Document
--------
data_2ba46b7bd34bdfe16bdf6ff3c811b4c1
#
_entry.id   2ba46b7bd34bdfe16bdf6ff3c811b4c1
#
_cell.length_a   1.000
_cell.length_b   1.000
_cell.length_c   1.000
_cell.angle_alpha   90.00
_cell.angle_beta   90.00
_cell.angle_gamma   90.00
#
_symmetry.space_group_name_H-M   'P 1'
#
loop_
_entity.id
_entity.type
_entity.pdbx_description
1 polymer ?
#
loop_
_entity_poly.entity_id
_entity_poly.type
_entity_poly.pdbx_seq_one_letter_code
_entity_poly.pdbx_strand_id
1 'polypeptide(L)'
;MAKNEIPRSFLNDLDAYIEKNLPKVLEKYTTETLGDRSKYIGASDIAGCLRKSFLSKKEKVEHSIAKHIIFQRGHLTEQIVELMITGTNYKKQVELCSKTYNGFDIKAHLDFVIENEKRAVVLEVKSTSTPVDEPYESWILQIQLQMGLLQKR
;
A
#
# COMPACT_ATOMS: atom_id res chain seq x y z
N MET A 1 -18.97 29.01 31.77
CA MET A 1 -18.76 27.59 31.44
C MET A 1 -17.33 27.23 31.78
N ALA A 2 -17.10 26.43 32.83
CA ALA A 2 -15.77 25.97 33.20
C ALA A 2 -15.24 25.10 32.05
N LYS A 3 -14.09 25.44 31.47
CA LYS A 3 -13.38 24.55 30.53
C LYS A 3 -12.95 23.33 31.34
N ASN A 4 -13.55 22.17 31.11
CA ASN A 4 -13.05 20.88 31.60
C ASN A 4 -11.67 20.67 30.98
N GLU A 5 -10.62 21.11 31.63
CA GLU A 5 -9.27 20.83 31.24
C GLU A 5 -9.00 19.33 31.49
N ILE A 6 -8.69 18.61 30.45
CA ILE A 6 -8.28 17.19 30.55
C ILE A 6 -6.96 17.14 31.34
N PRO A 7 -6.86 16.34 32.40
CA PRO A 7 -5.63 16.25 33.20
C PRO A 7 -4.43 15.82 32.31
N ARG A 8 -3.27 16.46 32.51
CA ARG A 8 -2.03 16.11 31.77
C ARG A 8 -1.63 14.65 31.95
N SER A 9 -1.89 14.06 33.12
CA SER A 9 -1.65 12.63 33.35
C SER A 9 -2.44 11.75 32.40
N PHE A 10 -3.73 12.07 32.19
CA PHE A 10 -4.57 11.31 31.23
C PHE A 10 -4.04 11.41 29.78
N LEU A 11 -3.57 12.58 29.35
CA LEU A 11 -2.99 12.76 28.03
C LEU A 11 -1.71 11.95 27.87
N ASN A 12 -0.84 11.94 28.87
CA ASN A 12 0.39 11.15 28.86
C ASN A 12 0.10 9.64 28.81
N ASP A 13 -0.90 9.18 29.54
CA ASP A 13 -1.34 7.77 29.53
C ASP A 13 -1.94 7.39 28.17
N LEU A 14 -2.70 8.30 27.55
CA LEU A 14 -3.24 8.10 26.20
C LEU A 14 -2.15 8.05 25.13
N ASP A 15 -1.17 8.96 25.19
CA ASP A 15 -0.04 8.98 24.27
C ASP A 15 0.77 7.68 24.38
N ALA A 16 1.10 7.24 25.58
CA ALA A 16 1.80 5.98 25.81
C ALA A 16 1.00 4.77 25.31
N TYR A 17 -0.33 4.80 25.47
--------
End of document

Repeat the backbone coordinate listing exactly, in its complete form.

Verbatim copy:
data_2ba46b7bd34bdfe16bdf6ff3c811b4c1
#
_entry.id   2ba46b7bd34bdfe16bdf6ff3c811b4c1
#
_cell.length_a   1.000
_cell.length_b   1.000
_cell.length_c   1.000
_cell.angle_alpha   90.00
_cell.angle_beta   90.00
_cell.angle_gamma   90.00
#
_symmetry.space_group_name_H-M   'P 1'
#
loop_
_entity.id
_entity.type
_entity.pdbx_description
1 polymer ?
#
loop_
_entity_poly.entity_id
_entity_poly.type
_entity_poly.pdbx_seq_one_letter_code
_entity_poly.pdbx_strand_id
1 'polypeptide(L)'
;MAKNEIPRSFLNDLDAYIEKNLPKVLEKYTTETLGDRSKYIGASDIAGCLRKSFLSKKEKVEHSIAKHIIFQRGHLTEQIVELMITGTNYKKQVELCSKTYNGFDIKAHLDFVIENEKRAVVLEVKSTSTPVDEPYESWILQIQLQMGLLQKR
;
A
#
# COMPACT_ATOMS: atom_id res chain seq x y z
N MET A 1 -18.97 29.01 31.77
CA MET A 1 -18.76 27.59 31.44
C MET A 1 -17.33 27.23 31.78
N ALA A 2 -17.10 26.43 32.83
CA ALA A 2 -15.77 25.97 33.20
C ALA A 2 -15.24 25.10 32.05
N LYS A 3 -14.09 25.44 31.47
CA LYS A 3 -13.38 24.55 30.53
C LYS A 3 -12.95 23.33 31.34
N ASN A 4 -13.55 22.17 31.11
CA ASN A 4 -13.05 20.88 31.60
C ASN A 4 -11.67 20.67 30.98
N GLU A 5 -10.62 21.11 31.63
CA GLU A 5 -9.27 20.83 31.24
C GLU A 5 -9.00 19.33 31.49
N ILE A 6 -8.69 18.61 30.45
CA ILE A 6 -8.28 17.19 30.55
C ILE A 6 -6.96 17.14 31.34
N PRO A 7 -6.86 16.34 32.40
CA PRO A 7 -5.63 16.25 33.20
C PRO A 7 -4.43 15.82 32.31
N ARG A 8 -3.27 16.46 32.51
CA ARG A 8 -2.03 16.11 31.77
C ARG A 8 -1.63 14.65 31.95
N SER A 9 -1.89 14.06 33.12
CA SER A 9 -1.65 12.63 33.35
C SER A 9 -2.44 11.75 32.40
N PHE A 10 -3.73 12.07 32.19
CA PHE A 10 -4.57 11.31 31.23
C PHE A 10 -4.04 11.41 29.78
N LEU A 11 -3.57 12.58 29.35
CA LEU A 11 -2.99 12.76 28.03
C LEU A 11 -1.71 11.95 27.87
N ASN A 12 -0.84 11.94 28.87
CA ASN A 12 0.39 11.15 28.86
C ASN A 12 0.10 9.64 28.81
N ASP A 13 -0.90 9.18 29.54
CA ASP A 13 -1.34 7.77 29.53
C ASP A 13 -1.94 7.39 28.17
N LEU A 14 -2.70 8.30 27.55
CA LEU A 14 -3.24 8.10 26.20
C LEU A 14 -2.15 8.05 25.13
N ASP A 15 -1.17 8.96 25.19
CA ASP A 15 -0.04 8.98 24.27
C ASP A 15 0.77 7.68 24.38
N ALA A 16 1.10 7.24 25.58
CA ALA A 16 1.80 5.98 25.81
C ALA A 16 1.00 4.77 25.31
N TYR A 17 -0.33 4.80 25.47